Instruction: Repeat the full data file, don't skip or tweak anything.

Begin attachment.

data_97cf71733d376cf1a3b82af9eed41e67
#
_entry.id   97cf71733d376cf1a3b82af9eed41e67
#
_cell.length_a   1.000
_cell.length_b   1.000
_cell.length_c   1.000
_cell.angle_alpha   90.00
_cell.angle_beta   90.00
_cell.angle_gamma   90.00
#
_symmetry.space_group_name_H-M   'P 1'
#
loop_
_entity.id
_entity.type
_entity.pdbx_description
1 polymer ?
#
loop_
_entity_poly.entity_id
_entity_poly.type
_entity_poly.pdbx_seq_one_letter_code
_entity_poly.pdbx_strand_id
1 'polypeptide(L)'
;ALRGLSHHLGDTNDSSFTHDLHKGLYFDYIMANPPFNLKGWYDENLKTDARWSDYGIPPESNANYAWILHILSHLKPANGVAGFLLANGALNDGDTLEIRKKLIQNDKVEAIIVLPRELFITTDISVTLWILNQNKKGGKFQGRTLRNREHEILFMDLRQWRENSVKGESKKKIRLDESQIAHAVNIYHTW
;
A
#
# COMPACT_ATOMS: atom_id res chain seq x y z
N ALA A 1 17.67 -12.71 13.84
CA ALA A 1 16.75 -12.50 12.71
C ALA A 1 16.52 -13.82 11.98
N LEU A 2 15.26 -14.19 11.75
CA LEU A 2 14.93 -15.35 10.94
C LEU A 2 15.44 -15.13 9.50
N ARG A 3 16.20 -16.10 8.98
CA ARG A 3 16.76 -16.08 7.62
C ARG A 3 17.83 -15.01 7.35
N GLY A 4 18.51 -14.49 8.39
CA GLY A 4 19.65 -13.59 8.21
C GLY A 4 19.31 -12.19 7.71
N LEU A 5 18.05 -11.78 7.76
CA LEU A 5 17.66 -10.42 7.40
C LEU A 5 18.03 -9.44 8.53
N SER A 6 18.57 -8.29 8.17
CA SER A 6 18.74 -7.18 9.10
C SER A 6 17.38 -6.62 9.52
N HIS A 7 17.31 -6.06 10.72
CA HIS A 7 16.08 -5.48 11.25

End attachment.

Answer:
data_97cf71733d376cf1a3b82af9eed41e67
#
_entry.id   97cf71733d376cf1a3b82af9eed41e67
#
_cell.length_a   1.000
_cell.length_b   1.000
_cell.length_c   1.000
_cell.angle_alpha   90.00
_cell.angle_beta   90.00
_cell.angle_gamma   90.00
#
_symmetry.space_group_name_H-M   'P 1'
#
loop_
_entity.id
_entity.type
_entity.pdbx_description
1 polymer ?
#
loop_
_entity_poly.entity_id
_entity_poly.type
_entity_poly.pdbx_seq_one_letter_code
_entity_poly.pdbx_strand_id
1 'polypeptide(L)'
;ALRGLSHHLGDTNDSSFTHDLHKGLYFDYIMANPPFNLKGWYDENLKTDARWSDYGIPPESNANYAWILHILSHLKPANGVAGFLLANGALNDGDTLEIRKKLIQNDKVEAIIVLPRELFITTDISVTLWILNQNKKGGKFQGRTLRNREHEILFMDLRQWRENSVKGESKKKIRLDESQIAHAVNIYHTW
;
A
#
# COMPACT_ATOMS: atom_id res chain seq x y z
N ALA A 1 17.67 -12.71 13.84
CA ALA A 1 16.75 -12.50 12.71
C ALA A 1 16.52 -13.82 11.98
N LEU A 2 15.26 -14.19 11.75
CA LEU A 2 14.93 -15.35 10.94
C LEU A 2 15.44 -15.13 9.50
N ARG A 3 16.20 -16.10 8.98
CA ARG A 3 16.76 -16.08 7.62
C ARG A 3 17.83 -15.01 7.35
N GLY A 4 18.51 -14.49 8.39
CA GLY A 4 19.65 -13.59 8.21
C GLY A 4 19.31 -12.19 7.71
N LEU A 5 18.05 -11.78 7.76
CA LEU A 5 17.66 -10.42 7.40
C LEU A 5 18.03 -9.44 8.53
N SER A 6 18.57 -8.29 8.17
CA SER A 6 18.74 -7.18 9.10
C SER A 6 17.38 -6.62 9.52
N HIS A 7 17.31 -6.06 10.72
CA HIS A 7 16.08 -5.48 11.25